A Kind and Loving Father

“A Kind and Loving Father,” Ensign, Dec. 1985, 37

In Memoriam: Spencer W. Kimball, 1895–1985

A Kind and Loving Father

Let me describe some personal experiences with my father that illustrate some of his great qualities and values. I learned very early in my life about Dad’s belief in working hard by helping him dig ditches, hoe weeds, plant gardens, trap gophers, clean corrals, and feed cows. Dad shared these wonderful work experiences with me and the other children just as he has shared with each of us in the Church the challenging work of building the Lord’s kingdom.

I have had many experiences throughout my life that illustrate Dad’s great love for others. When I was a lad, I was expected to milk our cows morning and night. Sometimes the family would go in the late afternoon to the hot springs for a family swim and picnic. We would then drive home quite late, with the cows still not milked. I often pretended to fall asleep just before we arrived home. Dad would then show his compassion for a young son, letting me get away with my pretense, by picking me up, carrying me to my bed, and then going to milk the cows for me. What a kind, loving father!

A few years ago, Dad sent to me a letter given to him by a Church member. It was a letter I had written to that person when I was a missionary in New England many years before and that person was an investigator. Dad had written on the bottom of the letter the word wonderful. How touched I was that my father would take an opportunity to express pride in something I had done.

Dad never stopped encouraging his own family to become better people. He has never given up on us, and we love him for it. In like manner, he has followed the same approach of encouraging all Church members to become better people, and they also have loved him for it.

My brother Ed and I recall the time when we were moving from Arizona to Utah after Dad had been called to the Quorum of the Twelve. We were dreading the prospect of moving from our beloved Arizona to the unknown, dreary wastelands of Utah and Salt Lake City. And we were complaining a lot about it. As we drove over the border into Utah, Dad said to us, “Boys, we are moving to Utah. From now on, Utah has the prettiest scenery, the nicest people, and the best climate. It is going to be our home.” What good advice that was from a wise man. Dad truly believed that the places in which we live can be made beautiful by the people who live there and by their attitudes. I appreciate what Dad taught. It has enabled me to live in the seven best states in America: Arizona, Utah, Michigan, New York, Kentucky, New Jersey, and now Connecticut.

I loved Dad’s wonderful sense of humor, often used to teach us indirectly not to take ourselves too seriously—like the story he told about himself when he was called to the Quorum of the Twelve. Many friends came into his office to congratulate him. One of his old farmer friends came in and said, “Well, Spencer, so you’re going to Salt Lake to be one of the Twelve, are you?”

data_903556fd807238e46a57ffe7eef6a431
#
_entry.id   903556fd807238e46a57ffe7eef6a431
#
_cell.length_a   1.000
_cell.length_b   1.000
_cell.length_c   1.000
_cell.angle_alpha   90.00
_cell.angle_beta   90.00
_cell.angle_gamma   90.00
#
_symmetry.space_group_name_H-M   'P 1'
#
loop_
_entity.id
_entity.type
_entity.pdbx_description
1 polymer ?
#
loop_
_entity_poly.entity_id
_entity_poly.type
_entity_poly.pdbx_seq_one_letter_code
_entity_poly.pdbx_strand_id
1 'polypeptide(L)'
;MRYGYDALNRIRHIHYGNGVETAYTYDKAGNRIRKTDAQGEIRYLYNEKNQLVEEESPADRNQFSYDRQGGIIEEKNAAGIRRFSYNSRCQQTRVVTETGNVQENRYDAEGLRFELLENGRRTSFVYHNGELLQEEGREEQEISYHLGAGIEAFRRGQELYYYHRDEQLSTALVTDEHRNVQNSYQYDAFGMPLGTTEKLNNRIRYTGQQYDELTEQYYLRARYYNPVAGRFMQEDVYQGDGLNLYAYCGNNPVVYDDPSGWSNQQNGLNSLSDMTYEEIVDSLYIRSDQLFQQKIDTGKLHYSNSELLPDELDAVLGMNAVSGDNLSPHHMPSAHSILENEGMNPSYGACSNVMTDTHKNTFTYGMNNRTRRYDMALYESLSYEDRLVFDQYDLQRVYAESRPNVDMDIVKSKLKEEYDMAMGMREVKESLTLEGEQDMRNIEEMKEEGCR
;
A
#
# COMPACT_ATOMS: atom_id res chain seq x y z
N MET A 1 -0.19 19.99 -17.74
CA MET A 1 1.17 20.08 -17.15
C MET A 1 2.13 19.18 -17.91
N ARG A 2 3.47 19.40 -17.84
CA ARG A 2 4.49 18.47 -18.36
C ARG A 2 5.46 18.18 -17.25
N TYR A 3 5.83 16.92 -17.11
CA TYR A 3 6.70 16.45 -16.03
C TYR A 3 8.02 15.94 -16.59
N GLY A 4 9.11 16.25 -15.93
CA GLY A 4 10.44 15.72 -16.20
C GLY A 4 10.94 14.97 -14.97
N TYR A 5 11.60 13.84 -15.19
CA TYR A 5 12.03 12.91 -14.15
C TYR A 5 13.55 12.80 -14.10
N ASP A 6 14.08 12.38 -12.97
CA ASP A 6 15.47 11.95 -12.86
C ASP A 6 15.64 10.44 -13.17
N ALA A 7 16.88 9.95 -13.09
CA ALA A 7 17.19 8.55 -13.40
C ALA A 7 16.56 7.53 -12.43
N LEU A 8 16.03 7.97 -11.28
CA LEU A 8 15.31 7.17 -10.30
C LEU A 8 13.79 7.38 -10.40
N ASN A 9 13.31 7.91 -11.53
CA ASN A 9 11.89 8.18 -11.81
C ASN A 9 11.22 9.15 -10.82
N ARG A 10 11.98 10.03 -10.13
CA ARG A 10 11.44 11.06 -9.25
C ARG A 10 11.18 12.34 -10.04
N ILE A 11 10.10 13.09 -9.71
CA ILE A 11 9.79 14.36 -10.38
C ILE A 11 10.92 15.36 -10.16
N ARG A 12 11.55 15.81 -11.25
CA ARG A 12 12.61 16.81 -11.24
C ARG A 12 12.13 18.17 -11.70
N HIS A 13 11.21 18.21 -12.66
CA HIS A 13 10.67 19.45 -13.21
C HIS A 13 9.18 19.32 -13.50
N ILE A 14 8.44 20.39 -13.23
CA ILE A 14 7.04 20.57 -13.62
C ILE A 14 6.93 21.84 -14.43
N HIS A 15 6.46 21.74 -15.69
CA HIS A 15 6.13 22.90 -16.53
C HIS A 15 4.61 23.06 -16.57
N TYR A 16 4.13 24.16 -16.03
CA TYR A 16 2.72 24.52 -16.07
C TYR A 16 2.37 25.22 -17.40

Dad said, “I guess so, Evans.”

And the farmer said, “Well, it’s sure that the Lord must have called you. Nobody else would have thought of you.”

I believe it would be hard for anyone to talk very much about Dad and his life without weaving in that wonderful lady, Camilla, who was a vital contributor every step of his way, providing a great example of support and encouragement to her husband as well as to her family and to so many others.

There are so many good things that one might say about Dad, but most of them have already been said more eloquently by the life he lived over the past ninety years. May I express on behalf of the family our deep appreciation for the kindnesses and attention given to Mother and all of us during this difficult period.

In conclusion, let me say that Dad’s life provides powerful lessons to all of us: his ability to meet challenges one at a time, progressing one step at a time as he tried to become more like his Savior; his ability to feel and express his sincere love for others; his total commitment to service whenever called; his great leadership to his family and the Church.

I respect him and love him as a wonderful father and honor him for the role he filled for so many years as our prophet. May we remember Spencer W. Kimball by rededicating ourselves to becoming better people, better family members, and better servants of our Savior is my prayer, in the name of Jesus Christ, amen.

Family members and Church leaders gather outside the Tabernacle.